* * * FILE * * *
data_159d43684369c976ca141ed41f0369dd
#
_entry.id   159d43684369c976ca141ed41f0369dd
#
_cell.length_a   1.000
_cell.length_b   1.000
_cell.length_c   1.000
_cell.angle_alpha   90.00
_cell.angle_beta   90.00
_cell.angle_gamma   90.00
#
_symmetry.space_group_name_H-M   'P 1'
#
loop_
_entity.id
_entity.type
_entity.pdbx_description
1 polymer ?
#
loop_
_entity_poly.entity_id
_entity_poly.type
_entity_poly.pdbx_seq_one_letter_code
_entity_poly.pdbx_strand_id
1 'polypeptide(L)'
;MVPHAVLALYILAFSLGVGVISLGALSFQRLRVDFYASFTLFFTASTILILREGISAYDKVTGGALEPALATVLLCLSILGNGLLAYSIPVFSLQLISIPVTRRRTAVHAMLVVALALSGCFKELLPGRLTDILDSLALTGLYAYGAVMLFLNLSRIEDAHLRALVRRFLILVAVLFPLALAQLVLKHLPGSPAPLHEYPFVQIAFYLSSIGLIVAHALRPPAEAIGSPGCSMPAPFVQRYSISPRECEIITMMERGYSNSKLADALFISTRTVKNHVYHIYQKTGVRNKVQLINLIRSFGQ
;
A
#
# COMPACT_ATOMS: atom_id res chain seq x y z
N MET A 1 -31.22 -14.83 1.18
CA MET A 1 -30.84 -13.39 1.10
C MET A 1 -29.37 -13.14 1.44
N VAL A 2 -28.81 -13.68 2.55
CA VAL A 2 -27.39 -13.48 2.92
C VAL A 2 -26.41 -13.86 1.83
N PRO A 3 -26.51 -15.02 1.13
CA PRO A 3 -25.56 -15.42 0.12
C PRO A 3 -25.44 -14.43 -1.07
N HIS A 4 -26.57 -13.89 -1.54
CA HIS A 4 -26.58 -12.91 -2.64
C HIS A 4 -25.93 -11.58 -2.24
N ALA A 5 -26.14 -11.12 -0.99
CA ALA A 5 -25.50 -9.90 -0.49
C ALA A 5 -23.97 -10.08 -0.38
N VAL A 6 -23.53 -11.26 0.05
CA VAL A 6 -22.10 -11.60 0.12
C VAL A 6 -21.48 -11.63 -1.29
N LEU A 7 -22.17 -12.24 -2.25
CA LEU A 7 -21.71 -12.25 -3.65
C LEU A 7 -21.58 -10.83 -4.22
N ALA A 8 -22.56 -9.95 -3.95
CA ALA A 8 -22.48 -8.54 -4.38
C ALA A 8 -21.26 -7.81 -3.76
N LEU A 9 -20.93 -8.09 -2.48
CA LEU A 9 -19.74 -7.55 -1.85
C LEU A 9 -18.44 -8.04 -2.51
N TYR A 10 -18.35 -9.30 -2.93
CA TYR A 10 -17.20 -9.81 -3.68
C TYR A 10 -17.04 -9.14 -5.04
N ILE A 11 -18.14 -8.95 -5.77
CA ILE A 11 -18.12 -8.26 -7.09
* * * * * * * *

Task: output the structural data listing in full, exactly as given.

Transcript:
data_159d43684369c976ca141ed41f0369dd
#
_entry.id   159d43684369c976ca141ed41f0369dd
#
_cell.length_a   1.000
_cell.length_b   1.000
_cell.length_c   1.000
_cell.angle_alpha   90.00
_cell.angle_beta   90.00
_cell.angle_gamma   90.00
#
_symmetry.space_group_name_H-M   'P 1'
#
loop_
_entity.id
_entity.type
_entity.pdbx_description
1 polymer ?
#
loop_
_entity_poly.entity_id
_entity_poly.type
_entity_poly.pdbx_seq_one_letter_code
_entity_poly.pdbx_strand_id
1 'polypeptide(L)'
;MVPHAVLALYILAFSLGVGVISLGALSFQRLRVDFYASFTLFFTASTILILREGISAYDKVTGGALEPALATVLLCLSILGNGLLAYSIPVFSLQLISIPVTRRRTAVHAMLVVALALSGCFKELLPGRLTDILDSLALTGLYAYGAVMLFLNLSRIEDAHLRALVRRFLILVAVLFPLALAQLVLKHLPGSPAPLHEYPFVQIAFYLSSIGLIVAHALRPPAEAIGSPGCSMPAPFVQRYSISPRECEIITMMERGYSNSKLADALFISTRTVKNHVYHIYQKTGVRNKVQLINLIRSFGQ
;
A
#
# COMPACT_ATOMS: atom_id res chain seq x y z
N MET A 1 -31.22 -14.83 1.18
CA MET A 1 -30.84 -13.39 1.10
C MET A 1 -29.37 -13.14 1.44
N VAL A 2 -28.81 -13.68 2.55
CA VAL A 2 -27.39 -13.48 2.92
C VAL A 2 -26.41 -13.86 1.83
N PRO A 3 -26.51 -15.02 1.13
CA PRO A 3 -25.56 -15.42 0.12
C PRO A 3 -25.44 -14.43 -1.07
N HIS A 4 -26.57 -13.89 -1.54
CA HIS A 4 -26.58 -12.91 -2.64
C HIS A 4 -25.93 -11.58 -2.24
N ALA A 5 -26.14 -11.12 -0.99
CA ALA A 5 -25.50 -9.90 -0.49
C ALA A 5 -23.97 -10.08 -0.38
N VAL A 6 -23.53 -11.26 0.05
CA VAL A 6 -22.10 -11.60 0.12
C VAL A 6 -21.48 -11.63 -1.29
N LEU A 7 -22.17 -12.24 -2.25
CA LEU A 7 -21.71 -12.25 -3.65
C LEU A 7 -21.58 -10.83 -4.22
N ALA A 8 -22.56 -9.95 -3.95
CA ALA A 8 -22.48 -8.54 -4.38
C ALA A 8 -21.26 -7.81 -3.76
N LEU A 9 -20.93 -8.09 -2.48
CA LEU A 9 -19.74 -7.55 -1.85
C LEU A 9 -18.44 -8.04 -2.51
N TYR A 10 -18.35 -9.30 -2.93
CA TYR A 10 -17.20 -9.81 -3.68
C TYR A 10 -17.04 -9.14 -5.04
N ILE A 11 -18.14 -8.95 -5.77
CA ILE A 11 -18.12 -8.26 -7.09